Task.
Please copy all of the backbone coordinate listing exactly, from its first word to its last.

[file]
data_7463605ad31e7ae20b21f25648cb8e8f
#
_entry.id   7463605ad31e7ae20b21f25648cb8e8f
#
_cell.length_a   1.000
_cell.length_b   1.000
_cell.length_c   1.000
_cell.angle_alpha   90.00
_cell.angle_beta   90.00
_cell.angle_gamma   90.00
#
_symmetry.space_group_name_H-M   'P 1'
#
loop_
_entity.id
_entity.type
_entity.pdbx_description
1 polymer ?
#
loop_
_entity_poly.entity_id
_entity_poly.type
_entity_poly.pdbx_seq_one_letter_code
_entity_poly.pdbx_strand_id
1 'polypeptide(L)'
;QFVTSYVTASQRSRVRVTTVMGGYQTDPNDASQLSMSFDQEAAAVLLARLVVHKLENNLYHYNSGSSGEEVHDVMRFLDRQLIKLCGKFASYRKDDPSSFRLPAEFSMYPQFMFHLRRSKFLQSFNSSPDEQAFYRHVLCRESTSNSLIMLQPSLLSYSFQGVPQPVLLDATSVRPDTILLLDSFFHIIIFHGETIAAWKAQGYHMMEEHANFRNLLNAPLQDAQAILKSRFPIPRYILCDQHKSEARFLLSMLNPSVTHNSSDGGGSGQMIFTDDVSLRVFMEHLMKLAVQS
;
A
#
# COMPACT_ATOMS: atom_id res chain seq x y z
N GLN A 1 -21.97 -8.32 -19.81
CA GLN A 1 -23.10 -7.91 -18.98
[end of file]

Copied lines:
data_7463605ad31e7ae20b21f25648cb8e8f
#
_entry.id   7463605ad31e7ae20b21f25648cb8e8f
#
_cell.length_a   1.000
_cell.length_b   1.000
_cell.length_c   1.000
_cell.angle_alpha   90.00
_cell.angle_beta   90.00
_cell.angle_gamma   90.00
#
_symmetry.space_group_name_H-M   'P 1'
#
loop_
_entity.id
_entity.type
_entity.pdbx_description
1 polymer ?
#
loop_
_entity_poly.entity_id
_entity_poly.type
_entity_poly.pdbx_seq_one_letter_code
_entity_poly.pdbx_strand_id
1 'polypeptide(L)'
;QFVTSYVTASQRSRVRVTTVMGGYQTDPNDASQLSMSFDQEAAAVLLARLVVHKLENNLYHYNSGSSGEEVHDVMRFLDRQLIKLCGKFASYRKDDPSSFRLPAEFSMYPQFMFHLRRSKFLQSFNSSPDEQAFYRHVLCRESTSNSLIMLQPSLLSYSFQGVPQPVLLDATSVRPDTILLLDSFFHIIIFHGETIAAWKAQGYHMMEEHANFRNLLNAPLQDAQAILKSRFPIPRYILCDQHKSEARFLLSMLNPSVTHNSSDGGGSGQMIFTDDVSLRVFMEHLMKLAVQS
;
A
#
# COMPACT_ATOMS: atom_id res chain seq x y z
N GLN A 1 -21.97 -8.32 -19.81
CA GLN A 1 -23.10 -7.91 -18.98